The Dying of the Light, by Robert Goolrick
    Fans of Southern Gothic will lose their minds for this dramatically rich story about Diana Cooke, the most beautiful teen debutante of the 1919 season, who marries a cruel man in order to save her family’s derelict Virginia mansion. Known as Saratoga, the estate has been in the Cooke family for a century and represents much more than the lavish parties it once hosted. However, the real trouble starts when the widowed Diana’s cherished son returns home from college with his roommate in tow.

    Saving Beck, by Courtney Cole
    Though known for her psychologically gripping, bestselling romance books, Cole’s new novel takes her writing in a new direction, one informed by her own life. Using dual perspectives, Saving Beck tells the story of widowed Natalie and her eldest child, grieving, guilt-ridden Beck, who blames himself for the car crash that killed his father. When Beck’s family life falls apart, burdening him with new responsibilities, he turns to heroin for relief. This appears to be a thoughtful, extraordinarily honest look at addiction.

    The Lido, by Libby Page
    Octogenarian Rosemary has resided in Brixton, London, since birth. Twentysomething Kate is a nervous newcomer to town who’s accepted an unglamorous reporting job at the local paper. The two form an unexpected bond of friendship while attempting to save the lido, the beloved public swimming pool that’s been a constant to Rosemary her entire life, from her WWII childhood to her years of marriage. Will Rosemary’s memories of what makes the pool so important be enough to keep it open? Can Kate cast off her anxiety and self-doubt and lead the charge on Rosemary’s behalf?

    Ghosted, by Rosie Walsh
    A brief, intense, and life-changing romance between middle-aged Sarah and Eddie ends in heartache and confusion when Eddie’s promised phone call after some time apart never comes. Sarah’s friends try to convince her she’s been ghosted, but Sarah can’t bear the idea of never seeing or hearing from Eddie again. She’s convinced something has gone terribly wrong, and her instincts are correct—leading her to uncover secrets she never saw coming.

    America For Beginners, by Leah Franqui
    Pival Sengupta, a recently widowed Indian woman, travels to the U.S. for the first time via a madcap touring company, in hopes of locating her estranged son, Rahi. The road trip from New York to LA allows Pival to learn about Rahi through his adoptive homeland. Her companions include a tour guide who’s only been in America for a year, and a would-be actress. The team members find solace in each other’s journeys and viewpoints. 

    Mary B: An untold story of Pride and Prejudice, by Katherine J. Chen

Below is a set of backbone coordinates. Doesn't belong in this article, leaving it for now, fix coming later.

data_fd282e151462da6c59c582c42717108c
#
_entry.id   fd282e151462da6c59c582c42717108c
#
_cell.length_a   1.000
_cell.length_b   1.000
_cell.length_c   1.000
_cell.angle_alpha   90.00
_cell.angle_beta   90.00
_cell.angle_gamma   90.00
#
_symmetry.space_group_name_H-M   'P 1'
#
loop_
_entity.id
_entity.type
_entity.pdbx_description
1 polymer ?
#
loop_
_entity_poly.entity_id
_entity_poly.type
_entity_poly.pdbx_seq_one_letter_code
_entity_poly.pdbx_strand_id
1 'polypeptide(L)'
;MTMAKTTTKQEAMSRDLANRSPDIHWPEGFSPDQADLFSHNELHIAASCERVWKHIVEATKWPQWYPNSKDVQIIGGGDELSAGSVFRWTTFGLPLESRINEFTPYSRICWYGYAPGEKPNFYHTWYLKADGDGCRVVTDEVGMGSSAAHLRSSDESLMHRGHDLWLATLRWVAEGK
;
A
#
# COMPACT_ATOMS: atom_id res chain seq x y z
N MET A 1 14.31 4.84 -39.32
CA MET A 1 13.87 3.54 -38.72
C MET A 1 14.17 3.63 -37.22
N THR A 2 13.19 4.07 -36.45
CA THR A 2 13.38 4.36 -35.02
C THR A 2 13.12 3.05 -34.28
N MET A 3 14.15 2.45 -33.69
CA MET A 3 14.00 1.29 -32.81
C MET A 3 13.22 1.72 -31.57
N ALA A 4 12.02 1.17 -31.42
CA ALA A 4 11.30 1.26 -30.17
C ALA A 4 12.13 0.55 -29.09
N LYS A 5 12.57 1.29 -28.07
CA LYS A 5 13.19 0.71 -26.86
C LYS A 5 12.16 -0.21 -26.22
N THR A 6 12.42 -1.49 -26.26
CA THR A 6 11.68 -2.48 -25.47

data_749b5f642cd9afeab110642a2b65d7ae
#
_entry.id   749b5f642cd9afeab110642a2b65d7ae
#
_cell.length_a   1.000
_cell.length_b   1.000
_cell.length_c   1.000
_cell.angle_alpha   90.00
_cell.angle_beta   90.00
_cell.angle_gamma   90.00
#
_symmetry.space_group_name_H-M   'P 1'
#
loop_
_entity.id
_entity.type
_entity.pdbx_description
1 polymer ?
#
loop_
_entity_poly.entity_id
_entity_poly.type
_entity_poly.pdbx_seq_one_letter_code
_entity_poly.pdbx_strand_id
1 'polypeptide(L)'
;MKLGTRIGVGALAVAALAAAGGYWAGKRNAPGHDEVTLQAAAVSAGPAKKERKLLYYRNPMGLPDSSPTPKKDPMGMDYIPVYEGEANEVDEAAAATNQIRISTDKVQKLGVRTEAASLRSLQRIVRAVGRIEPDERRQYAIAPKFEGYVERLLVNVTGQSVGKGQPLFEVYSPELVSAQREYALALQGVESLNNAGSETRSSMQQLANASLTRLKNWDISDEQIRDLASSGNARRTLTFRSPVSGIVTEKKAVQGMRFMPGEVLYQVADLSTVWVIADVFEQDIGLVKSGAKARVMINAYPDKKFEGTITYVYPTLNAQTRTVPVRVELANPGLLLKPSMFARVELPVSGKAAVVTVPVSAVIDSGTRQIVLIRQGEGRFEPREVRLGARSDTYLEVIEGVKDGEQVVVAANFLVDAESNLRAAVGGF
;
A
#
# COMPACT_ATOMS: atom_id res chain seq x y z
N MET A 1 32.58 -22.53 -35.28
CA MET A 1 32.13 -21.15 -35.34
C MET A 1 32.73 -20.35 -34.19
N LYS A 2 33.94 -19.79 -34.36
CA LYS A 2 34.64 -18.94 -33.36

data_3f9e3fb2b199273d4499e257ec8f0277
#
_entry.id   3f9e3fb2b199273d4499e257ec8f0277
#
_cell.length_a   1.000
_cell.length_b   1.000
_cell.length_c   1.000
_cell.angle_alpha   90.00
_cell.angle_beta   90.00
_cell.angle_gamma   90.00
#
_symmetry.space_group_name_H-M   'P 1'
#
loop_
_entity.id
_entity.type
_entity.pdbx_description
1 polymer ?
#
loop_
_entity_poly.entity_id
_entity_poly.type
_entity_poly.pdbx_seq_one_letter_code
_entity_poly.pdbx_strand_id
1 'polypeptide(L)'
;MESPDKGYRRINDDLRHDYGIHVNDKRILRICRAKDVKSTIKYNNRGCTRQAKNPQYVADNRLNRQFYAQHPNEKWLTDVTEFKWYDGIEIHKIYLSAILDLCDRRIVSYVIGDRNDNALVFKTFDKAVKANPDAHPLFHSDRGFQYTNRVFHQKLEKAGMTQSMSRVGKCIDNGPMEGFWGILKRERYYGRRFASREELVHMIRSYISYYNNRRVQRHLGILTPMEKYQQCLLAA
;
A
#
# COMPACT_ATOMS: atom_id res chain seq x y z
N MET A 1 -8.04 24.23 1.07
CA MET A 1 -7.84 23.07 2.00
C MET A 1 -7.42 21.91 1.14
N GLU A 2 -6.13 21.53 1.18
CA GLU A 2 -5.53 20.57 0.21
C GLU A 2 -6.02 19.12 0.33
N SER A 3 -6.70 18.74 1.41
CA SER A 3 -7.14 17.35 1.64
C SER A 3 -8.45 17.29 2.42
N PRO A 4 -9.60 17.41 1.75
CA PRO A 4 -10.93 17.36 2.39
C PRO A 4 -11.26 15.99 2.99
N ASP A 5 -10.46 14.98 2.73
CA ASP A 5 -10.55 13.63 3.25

Middle child Mary Bennet, an avid reader and writer, is voted least likely to marry by her family, but that doesn’t mean she’s going to sit on the sidelines of life. In fact, in this novel of behind the scenes and offscreen moments surrounding the events of P&P, Mary reveals herself to be observant and charming, with a quiet wit. Pair it with Curtis Sittenfeld’s 2017 novel, Eligible, for the best in old school and contemporary Austen retellings.

    What We Were Promised, by Lucy Tan
    Desperate housewife and mother Lina Zhen has trouble acclimating to her new life of leisure in modern-day Shanghai, but her husband Wei’s job provides everything the family could want. Still, Lina is restless and distracted, particularly when a reunion with her true love—Wei’s brother, Qiang—looms on the horizon after a twenty-year absence. The only person who senses the hidden tumult about to erupt is Sunny, the Zhens’ long-term housekeeper, who is privy to more than a few secrets.

    Fruit of the Drunken Tree, by Ingrid Rojas Contreras
    A historical coming of age novel set in Bogotá, Colombia, during the worst years of Pablo Escobar’s narcoterrorism, Fruit’s narration comes from the POV of two girls: seven-year-old Chula and thirteen-year-old Petrona, the family maid whose own family is being destroyed by the drug war. Petrona is determined to turn things around for her loved ones, but when she puts her trust in the wrong boy, she’s not the only one who’ll pay the price.

    Eagle Crane, by Suzanne Rindell
    Harry (who is Japanese American) and Louis (who is white) were neighbors and best pals during the Depression and their barnstorming days as stunt pilots in California, but the rivalry between their respective families, as well as a romantic interest in the same woman, caused problems for the two men. Jumping ahead a few years, it appears Harry and his father have been murdered in a plane crash after escaping from an internment camp, but the FBI is convinced the case is not as cut-and-dry as it appears.